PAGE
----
We walk along the 1.5km walking track that winds through this rocky outcrop.
The famous painting of Namondjok and Namarrgon or the Lighting Man can be seen in this gallery. From the track, we climb to the Gunwarddehwardde Lookout, and is rewarded with sweeping views of both Kakadu's escarpment and Nourlangie Rock.
SIX SEASONS AND BIRDS
Kakadu, located in the tropic of northern Australia, has two official seasons - wet and dry. The aboriginal people beg to differ.
To them, their ancestral land of Kakadu has six seasons which they call Banggerreng, Yegge, Wurrgent, Gurrung, Gunumellang and Gudjewg.
This explains the uniqueness of their relationship with their ancestral land, which means a deep understanding about the essences of Kakadu's nature and adapting the use of the land for food, shelter and general well-being, which are fundamental to their culture.
Kakadu experiences the Yegge season in May, the transition between wet and dry season.
During this time, the traditional practice of burning bush takes place. Practised for generations, the burning regenerates a new growth of flora and, more importantly, it prevents wildfire during the dry season. While driving, we come across burning bushes. The variety of Kakadu's landform is an ideal habitat for many species of wildlife.
While driving, we run into agile wallabies, antilopine wallaroos and dingos. Birds are everywhere as Kakadu is home to 290 species of birds and one-third of Australia's birds. Even in our accommodation area, it is common to see ibis, sulphur-crested cockatoo, masked lapwing, kookaburra and blue-face honeyeater.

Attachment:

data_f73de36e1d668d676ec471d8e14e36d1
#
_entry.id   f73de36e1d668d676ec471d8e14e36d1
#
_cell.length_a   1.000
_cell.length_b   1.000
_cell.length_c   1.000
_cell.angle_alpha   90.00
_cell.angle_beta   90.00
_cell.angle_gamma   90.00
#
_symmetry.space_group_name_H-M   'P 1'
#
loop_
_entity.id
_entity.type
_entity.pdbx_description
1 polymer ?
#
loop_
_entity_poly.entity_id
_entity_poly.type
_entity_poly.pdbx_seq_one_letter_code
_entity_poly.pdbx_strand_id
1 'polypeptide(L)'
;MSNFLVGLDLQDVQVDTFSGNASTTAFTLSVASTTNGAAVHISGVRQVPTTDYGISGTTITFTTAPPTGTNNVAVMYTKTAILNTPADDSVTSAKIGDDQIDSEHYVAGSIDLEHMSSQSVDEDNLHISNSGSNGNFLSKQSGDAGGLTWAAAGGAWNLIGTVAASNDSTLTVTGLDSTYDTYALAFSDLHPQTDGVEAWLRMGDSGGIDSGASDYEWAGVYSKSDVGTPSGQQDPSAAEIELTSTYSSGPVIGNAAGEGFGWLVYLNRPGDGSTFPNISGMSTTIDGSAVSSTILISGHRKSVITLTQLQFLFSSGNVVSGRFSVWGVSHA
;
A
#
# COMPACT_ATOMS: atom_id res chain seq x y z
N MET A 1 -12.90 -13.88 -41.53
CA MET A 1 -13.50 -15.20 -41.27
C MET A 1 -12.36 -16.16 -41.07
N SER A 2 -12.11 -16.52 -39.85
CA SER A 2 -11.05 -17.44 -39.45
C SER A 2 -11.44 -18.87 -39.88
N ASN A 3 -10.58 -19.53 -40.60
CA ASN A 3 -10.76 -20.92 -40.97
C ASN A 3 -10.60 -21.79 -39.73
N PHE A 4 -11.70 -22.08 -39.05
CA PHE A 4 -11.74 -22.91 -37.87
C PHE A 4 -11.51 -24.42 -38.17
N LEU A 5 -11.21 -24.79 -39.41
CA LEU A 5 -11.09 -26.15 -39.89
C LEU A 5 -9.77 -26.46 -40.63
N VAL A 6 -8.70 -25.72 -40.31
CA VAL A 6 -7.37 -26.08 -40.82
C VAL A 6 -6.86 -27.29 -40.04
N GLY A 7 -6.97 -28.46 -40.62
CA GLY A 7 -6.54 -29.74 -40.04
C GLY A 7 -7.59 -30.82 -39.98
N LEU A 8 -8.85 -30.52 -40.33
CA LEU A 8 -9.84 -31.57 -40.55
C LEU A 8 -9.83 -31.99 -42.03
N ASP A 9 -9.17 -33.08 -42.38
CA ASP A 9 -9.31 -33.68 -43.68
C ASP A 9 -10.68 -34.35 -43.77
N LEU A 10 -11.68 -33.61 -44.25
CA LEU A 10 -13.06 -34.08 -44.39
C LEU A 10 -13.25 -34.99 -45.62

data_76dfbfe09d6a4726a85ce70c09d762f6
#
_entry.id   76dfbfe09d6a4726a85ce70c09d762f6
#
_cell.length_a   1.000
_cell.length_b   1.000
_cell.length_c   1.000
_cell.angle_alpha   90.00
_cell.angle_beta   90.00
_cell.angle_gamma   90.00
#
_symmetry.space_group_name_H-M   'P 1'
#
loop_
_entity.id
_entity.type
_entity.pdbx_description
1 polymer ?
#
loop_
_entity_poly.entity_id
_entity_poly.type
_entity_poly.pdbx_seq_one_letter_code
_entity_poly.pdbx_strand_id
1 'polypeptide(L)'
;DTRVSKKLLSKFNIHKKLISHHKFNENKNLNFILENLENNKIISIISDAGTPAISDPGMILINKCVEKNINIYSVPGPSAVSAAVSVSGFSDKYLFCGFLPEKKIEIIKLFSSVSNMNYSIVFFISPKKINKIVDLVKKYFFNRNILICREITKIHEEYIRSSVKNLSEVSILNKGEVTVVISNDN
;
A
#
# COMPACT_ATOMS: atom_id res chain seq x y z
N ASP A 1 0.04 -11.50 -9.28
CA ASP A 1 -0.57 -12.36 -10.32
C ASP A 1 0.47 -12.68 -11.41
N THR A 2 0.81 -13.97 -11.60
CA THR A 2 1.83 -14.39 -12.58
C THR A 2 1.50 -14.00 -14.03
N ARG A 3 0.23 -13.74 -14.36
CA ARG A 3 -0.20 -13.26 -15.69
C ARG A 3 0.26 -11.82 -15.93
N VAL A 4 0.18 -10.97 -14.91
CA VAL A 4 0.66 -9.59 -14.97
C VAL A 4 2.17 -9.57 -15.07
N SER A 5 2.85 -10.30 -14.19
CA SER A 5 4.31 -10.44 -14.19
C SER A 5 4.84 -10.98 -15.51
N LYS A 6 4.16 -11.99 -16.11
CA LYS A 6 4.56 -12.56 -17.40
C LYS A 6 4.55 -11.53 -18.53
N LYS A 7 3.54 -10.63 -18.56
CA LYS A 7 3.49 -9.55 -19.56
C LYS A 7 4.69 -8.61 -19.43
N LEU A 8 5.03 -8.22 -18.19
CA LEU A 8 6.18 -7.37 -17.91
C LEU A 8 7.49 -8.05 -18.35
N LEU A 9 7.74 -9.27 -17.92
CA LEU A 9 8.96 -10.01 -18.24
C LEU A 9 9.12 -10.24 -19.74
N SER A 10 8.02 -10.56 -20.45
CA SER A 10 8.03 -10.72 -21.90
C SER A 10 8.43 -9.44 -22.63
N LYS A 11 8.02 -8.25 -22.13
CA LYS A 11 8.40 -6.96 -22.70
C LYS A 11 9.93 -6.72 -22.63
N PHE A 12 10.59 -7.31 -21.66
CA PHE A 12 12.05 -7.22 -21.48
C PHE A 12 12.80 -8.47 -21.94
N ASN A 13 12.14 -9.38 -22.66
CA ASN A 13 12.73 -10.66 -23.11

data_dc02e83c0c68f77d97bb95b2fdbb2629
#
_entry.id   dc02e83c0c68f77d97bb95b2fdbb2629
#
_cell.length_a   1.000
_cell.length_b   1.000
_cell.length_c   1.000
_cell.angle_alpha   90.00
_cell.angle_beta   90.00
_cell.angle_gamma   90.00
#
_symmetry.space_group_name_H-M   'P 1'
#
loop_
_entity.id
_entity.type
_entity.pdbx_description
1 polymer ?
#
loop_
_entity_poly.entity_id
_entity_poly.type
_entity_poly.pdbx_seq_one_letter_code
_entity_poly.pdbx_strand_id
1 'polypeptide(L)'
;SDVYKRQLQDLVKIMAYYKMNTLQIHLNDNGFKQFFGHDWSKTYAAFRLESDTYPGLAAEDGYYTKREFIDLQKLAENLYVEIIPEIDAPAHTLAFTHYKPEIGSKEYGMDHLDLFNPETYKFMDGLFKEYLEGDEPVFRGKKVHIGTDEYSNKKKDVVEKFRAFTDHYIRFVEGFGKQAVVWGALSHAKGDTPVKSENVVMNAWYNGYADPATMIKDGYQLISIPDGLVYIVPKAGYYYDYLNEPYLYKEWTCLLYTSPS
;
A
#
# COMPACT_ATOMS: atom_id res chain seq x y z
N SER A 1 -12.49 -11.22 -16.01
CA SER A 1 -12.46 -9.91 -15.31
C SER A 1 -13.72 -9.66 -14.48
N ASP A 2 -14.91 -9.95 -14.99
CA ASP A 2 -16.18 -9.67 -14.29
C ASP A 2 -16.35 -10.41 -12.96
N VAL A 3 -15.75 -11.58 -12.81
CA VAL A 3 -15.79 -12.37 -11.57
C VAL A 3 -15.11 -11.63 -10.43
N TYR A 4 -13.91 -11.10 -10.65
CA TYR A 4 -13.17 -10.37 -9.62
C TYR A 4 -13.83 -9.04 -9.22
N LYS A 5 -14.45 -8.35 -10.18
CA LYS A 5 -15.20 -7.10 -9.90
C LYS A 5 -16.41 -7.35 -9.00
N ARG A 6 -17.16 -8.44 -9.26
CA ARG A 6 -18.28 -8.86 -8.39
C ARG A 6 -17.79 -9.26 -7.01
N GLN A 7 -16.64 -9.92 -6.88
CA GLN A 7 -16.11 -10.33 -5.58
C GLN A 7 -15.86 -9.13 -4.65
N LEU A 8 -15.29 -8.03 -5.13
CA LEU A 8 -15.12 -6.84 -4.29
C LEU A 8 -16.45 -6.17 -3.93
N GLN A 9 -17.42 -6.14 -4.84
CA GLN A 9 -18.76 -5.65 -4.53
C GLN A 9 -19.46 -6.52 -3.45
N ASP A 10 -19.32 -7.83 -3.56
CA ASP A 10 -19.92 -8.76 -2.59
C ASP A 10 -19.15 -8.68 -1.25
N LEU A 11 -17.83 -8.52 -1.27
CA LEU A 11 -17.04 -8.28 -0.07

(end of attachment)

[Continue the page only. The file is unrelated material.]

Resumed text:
The best place to see birds is at the wetlands. In Mamukala Wetland in South Alligator region, we sit for hours in the observation hut watching birds. There are jacana, egret and heron. However, the highlight of our observation has to be the Jabiru stork, Australia's largest wetland bird. It looks so majestic when it stretches its 2m wings during flight. Apart from birds, Mamukala Wetland has lots of water lilies.
In Kakadu, wetlands (often referred to locally as billabong) are a prominent feature.
These wetlands are fed by two river systems, the South Alligator river and East Alligator river. These rivers were first explored by Lieutenant Phillip Parker King in 1820 who named them in the mistaken belief that the crocodiles he had encountered were alligators. Crocodiles are said to inhabit most area of water in Kakadu. But where are they? The safest way to see them is by joining a cruise. In Yellow Water Billabong, we join the sunset cruise operated by Gagudju Dreaming, an indigenous company that offers tours and accommodation in Kakadu.
We get more than what we bargain for. Apart from crocodiles, we see a variety of birds and waterfowls. We spot magpie geese, darters, whistling ducks and cormorants. Yellow Water is also popular for fishing. Even for a novice, three hours of guided fishing experience is enough to land a decent-sized barramundi. The sun is setting as the cruise ends. It is a beautiful sight. We couldn't have asked for better scenery to mark our last day in Kakadu.